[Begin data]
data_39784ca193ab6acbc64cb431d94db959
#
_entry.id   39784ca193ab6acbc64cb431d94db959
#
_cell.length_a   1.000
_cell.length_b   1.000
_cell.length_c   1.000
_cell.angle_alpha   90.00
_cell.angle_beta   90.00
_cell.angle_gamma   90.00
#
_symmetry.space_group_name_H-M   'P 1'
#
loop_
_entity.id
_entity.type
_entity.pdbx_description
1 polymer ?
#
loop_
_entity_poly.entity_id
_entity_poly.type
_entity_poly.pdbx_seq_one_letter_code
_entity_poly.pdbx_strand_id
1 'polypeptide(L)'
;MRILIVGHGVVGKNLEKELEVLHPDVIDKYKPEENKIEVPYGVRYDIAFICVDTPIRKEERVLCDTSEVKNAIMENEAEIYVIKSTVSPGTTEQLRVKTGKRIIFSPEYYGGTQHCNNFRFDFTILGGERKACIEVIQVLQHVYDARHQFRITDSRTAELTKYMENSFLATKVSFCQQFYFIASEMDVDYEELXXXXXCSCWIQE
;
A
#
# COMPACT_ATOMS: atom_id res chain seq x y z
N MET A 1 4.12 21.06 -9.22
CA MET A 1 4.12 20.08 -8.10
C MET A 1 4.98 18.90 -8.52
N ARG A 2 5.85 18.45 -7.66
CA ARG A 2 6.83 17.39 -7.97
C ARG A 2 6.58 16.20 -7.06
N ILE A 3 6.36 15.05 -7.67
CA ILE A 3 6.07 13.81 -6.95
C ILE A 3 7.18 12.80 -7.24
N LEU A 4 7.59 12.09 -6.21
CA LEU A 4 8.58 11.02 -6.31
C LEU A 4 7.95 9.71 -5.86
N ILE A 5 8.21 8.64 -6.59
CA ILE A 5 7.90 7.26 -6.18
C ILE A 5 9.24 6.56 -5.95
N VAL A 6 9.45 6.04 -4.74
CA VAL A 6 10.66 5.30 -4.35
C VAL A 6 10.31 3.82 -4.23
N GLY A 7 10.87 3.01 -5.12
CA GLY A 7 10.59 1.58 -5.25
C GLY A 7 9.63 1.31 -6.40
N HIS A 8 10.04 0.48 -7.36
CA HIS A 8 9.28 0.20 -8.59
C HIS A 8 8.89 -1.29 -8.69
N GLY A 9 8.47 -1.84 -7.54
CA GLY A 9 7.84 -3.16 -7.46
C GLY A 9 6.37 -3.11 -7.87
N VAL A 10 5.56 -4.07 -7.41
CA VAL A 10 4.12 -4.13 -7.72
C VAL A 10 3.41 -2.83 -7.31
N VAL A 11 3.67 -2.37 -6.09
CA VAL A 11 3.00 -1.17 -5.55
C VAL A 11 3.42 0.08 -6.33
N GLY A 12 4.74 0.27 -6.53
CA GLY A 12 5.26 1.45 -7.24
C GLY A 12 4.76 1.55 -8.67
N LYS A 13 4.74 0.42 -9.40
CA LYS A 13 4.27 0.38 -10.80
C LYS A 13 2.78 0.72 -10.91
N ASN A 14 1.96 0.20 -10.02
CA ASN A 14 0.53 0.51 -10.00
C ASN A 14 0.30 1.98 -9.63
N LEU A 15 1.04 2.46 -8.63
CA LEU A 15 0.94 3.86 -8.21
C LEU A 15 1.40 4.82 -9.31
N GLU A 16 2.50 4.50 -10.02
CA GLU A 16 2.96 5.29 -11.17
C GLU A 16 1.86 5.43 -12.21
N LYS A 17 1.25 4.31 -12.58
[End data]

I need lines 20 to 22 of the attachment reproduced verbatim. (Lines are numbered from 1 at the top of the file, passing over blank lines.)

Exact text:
loop_
_entity_poly.entity_id
_entity_poly.type